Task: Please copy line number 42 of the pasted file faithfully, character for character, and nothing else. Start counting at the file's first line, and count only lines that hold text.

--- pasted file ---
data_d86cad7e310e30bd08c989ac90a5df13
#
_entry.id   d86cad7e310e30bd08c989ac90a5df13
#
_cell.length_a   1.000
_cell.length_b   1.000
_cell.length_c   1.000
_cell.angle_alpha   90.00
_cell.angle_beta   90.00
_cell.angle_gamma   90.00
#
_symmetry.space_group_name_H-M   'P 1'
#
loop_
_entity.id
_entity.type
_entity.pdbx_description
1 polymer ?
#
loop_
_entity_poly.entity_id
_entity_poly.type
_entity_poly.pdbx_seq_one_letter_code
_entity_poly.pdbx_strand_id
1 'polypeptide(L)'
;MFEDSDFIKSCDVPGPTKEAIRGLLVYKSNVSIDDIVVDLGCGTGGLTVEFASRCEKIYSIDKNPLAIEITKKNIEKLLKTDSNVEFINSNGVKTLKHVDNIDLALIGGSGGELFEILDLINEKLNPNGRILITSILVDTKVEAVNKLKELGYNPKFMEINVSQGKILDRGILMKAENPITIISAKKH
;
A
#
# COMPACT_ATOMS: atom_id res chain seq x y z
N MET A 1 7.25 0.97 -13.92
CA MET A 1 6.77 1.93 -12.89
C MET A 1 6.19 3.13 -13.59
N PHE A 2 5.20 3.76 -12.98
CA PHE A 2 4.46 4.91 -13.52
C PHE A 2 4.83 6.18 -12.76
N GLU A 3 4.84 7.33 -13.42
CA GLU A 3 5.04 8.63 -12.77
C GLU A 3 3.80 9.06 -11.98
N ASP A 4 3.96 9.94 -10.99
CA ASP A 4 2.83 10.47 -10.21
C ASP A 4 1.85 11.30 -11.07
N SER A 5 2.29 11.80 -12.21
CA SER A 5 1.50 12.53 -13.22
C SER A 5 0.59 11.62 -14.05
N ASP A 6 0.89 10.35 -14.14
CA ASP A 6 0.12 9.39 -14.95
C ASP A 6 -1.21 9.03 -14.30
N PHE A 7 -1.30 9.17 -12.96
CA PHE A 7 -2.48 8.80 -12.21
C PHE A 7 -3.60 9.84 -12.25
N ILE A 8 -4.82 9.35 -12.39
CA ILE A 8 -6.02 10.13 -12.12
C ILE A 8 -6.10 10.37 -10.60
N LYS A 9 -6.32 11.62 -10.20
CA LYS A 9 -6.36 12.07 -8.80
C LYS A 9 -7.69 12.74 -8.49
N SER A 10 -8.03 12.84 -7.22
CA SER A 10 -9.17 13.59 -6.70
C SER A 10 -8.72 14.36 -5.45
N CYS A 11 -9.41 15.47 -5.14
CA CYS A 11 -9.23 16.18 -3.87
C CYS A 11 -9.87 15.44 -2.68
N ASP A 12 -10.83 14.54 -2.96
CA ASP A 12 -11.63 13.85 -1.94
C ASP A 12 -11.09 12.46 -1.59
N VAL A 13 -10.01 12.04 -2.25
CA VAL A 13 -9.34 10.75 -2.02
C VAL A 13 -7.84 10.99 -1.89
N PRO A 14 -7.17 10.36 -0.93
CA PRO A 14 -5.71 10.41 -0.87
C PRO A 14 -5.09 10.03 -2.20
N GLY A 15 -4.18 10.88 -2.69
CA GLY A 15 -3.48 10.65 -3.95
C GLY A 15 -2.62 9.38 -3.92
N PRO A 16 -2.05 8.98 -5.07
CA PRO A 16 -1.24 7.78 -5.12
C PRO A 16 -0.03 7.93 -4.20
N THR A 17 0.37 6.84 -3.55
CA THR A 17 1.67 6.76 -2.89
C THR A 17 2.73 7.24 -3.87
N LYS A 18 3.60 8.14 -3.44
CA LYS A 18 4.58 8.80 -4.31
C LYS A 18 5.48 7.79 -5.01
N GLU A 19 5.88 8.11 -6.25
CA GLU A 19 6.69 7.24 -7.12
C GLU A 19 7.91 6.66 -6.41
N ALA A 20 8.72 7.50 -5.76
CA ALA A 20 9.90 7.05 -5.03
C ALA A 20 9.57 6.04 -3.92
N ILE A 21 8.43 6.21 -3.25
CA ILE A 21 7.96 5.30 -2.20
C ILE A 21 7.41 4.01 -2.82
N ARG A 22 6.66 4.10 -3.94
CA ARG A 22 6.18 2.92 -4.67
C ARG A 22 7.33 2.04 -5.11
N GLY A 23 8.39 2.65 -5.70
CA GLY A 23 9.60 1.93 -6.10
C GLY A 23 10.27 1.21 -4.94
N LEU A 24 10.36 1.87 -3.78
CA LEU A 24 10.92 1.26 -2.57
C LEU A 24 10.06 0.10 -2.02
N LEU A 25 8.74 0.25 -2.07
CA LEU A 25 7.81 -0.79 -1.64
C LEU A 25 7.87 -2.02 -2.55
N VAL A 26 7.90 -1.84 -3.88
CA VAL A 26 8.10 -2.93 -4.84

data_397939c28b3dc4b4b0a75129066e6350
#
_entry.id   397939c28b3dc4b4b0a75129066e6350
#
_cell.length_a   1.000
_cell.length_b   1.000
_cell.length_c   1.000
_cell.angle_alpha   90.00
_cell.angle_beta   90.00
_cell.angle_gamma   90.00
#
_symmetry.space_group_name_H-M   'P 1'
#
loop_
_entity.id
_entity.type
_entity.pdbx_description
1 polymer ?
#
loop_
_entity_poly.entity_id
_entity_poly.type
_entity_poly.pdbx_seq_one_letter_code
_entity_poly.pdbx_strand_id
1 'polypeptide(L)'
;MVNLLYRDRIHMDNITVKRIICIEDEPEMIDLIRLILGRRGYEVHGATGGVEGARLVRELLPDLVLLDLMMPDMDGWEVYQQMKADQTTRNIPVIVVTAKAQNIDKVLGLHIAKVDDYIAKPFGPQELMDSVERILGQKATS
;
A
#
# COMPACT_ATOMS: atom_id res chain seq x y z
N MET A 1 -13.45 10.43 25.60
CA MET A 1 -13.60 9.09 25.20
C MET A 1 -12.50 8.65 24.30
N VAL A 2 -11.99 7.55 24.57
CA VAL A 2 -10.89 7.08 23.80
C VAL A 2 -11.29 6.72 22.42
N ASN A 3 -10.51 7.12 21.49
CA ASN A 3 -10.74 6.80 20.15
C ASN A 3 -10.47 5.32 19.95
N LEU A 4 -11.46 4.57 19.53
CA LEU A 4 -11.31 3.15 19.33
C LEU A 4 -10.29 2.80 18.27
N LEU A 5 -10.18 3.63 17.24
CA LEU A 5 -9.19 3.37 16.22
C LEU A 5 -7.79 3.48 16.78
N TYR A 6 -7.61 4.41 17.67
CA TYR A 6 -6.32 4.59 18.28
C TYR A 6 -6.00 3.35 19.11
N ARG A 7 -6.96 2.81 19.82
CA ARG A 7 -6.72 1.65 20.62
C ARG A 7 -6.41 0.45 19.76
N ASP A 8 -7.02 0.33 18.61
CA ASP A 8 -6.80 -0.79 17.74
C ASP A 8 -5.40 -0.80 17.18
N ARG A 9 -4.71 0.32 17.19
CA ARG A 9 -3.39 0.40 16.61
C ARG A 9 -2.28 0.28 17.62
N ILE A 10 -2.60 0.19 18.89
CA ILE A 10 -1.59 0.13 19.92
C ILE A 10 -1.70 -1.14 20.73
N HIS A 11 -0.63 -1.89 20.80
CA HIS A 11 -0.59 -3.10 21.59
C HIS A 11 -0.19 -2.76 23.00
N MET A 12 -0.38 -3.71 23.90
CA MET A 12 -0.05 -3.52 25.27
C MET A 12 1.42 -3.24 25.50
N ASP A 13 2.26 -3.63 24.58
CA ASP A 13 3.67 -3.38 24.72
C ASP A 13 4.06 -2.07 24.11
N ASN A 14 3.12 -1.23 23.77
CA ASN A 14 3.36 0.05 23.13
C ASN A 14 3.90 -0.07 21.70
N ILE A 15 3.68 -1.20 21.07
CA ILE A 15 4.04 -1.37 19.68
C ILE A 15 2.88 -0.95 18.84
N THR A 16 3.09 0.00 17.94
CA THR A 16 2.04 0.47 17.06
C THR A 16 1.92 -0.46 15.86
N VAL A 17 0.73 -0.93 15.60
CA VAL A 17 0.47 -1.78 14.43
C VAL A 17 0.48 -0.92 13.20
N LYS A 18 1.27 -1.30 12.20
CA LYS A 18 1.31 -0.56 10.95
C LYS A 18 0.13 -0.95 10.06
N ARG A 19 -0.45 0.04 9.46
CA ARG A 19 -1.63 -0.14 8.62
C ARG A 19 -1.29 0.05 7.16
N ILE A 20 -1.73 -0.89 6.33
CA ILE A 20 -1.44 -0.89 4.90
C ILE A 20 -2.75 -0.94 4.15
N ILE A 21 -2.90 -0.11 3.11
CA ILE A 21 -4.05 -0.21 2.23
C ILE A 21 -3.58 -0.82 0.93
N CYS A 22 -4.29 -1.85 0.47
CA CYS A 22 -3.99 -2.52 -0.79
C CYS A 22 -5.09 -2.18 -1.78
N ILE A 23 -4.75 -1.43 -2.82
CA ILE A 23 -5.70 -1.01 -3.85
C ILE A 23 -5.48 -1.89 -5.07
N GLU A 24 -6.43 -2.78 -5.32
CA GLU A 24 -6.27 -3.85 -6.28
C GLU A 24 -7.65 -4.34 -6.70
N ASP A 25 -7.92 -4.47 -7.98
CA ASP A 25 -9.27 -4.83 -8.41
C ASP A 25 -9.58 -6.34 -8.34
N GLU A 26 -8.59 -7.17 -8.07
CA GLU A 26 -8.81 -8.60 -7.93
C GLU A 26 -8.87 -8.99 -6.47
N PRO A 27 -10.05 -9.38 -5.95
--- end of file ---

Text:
C ASP A 4 1.85 11.30 -11.07